So far the only reason given for wanting to know what differential equation a function satisfies is to speed up calculations: evaluate two functions and get a third one for cheap. But there are many other reasons to care what differential equation a function satisfies. For example, a common way to show that two functions are equal is to show that they satisfy the same differential equation with the same initial conditions. This is applying a uniqueness theorem for differential equations, but many other equations about differential equations could be useful to apply.

# Halley’s variation on Newton’s method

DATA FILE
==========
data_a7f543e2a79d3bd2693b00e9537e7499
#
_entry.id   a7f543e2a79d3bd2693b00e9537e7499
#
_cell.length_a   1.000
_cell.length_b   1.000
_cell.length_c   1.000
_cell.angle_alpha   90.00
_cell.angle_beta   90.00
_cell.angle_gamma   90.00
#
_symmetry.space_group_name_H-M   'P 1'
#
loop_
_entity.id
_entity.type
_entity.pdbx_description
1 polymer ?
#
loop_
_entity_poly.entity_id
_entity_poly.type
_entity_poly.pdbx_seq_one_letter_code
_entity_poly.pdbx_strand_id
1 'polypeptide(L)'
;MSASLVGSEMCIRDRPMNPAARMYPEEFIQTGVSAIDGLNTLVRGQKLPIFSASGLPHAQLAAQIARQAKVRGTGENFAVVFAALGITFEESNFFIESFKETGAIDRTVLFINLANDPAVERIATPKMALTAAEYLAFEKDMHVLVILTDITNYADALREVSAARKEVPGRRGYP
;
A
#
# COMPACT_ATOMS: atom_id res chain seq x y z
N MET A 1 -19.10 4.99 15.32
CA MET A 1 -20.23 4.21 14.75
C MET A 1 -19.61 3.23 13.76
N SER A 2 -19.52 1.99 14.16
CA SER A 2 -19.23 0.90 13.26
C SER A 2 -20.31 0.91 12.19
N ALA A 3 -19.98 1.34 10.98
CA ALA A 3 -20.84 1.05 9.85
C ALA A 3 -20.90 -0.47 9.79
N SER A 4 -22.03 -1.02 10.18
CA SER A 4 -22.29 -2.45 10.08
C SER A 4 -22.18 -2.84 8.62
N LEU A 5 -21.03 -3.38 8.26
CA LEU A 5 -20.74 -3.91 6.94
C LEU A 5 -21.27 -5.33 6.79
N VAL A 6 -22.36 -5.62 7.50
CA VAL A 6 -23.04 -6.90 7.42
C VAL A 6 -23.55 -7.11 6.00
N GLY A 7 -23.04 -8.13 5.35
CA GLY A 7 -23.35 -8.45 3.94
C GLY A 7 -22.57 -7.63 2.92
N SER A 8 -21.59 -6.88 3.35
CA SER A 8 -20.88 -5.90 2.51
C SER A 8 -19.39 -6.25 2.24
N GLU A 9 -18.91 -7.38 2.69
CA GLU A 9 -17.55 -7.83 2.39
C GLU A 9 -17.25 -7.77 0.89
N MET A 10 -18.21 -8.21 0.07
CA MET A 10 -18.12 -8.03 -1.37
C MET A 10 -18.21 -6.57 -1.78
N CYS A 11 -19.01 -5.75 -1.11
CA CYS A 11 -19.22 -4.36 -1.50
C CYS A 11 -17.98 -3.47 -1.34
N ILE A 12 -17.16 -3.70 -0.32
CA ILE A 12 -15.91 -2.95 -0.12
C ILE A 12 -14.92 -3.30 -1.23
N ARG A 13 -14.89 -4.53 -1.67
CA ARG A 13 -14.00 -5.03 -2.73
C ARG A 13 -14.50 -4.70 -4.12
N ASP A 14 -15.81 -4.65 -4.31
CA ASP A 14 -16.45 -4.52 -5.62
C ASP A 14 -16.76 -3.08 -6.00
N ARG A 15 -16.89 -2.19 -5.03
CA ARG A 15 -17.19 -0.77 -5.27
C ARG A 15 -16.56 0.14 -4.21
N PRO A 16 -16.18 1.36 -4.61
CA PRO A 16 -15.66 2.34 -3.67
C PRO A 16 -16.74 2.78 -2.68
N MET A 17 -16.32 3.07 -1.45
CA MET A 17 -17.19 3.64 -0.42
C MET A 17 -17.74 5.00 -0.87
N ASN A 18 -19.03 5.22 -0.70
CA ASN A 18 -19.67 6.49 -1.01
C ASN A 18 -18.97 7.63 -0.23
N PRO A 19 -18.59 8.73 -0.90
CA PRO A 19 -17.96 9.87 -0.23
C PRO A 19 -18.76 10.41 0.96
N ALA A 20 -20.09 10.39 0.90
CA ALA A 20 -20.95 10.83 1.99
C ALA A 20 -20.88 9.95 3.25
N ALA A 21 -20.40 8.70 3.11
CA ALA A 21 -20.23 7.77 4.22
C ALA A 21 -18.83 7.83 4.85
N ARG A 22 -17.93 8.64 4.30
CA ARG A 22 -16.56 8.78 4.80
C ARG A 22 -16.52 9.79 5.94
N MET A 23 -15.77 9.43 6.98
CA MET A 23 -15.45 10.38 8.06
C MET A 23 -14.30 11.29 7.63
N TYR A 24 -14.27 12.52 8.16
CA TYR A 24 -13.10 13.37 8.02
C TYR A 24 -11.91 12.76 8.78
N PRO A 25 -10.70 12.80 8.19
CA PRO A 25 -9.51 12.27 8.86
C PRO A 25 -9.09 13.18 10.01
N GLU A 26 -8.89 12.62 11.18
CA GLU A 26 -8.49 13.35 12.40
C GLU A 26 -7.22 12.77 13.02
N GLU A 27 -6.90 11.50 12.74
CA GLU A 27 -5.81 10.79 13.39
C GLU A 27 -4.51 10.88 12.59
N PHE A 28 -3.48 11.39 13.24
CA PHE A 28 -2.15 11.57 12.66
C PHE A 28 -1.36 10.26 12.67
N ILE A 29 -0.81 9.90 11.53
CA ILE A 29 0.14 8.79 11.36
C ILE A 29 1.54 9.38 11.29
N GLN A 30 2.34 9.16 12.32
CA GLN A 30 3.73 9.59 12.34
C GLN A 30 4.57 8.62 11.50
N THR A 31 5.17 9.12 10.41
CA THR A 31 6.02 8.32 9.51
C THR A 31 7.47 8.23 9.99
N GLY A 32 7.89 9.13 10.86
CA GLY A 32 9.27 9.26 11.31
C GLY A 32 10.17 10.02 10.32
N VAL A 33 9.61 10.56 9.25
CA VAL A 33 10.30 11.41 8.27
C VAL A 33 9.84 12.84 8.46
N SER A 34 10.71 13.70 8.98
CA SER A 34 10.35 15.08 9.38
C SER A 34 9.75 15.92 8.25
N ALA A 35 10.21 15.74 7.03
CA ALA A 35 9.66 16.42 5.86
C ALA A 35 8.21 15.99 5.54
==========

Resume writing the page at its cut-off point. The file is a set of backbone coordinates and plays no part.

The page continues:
Newton’s method for solving f(x) = 0 converges quickly once it starts to converge. Specifically, it converges quadratically: the error is roughly squared at each step. This means that the number of correct decimal places doubles at each iteration of Newton’s method.

Doubling the number of decimal places is nice, but what if we could triple the number of correct decimals at each step? Edmond Halley, best known for the comet that bears his name, came up with a way to do just that. Newton’s method converges quadratically, but Halley’s method converges cubically.

Newton’s method updates iterations using the rule

Halley’s variation uses the rule

Halley’s method makes more progress per iteration, but it also takes more work per iteration, and so in practice it’s not usually an improvement over Newton’s method. But in some cases it could be.

## Evaluating efficiency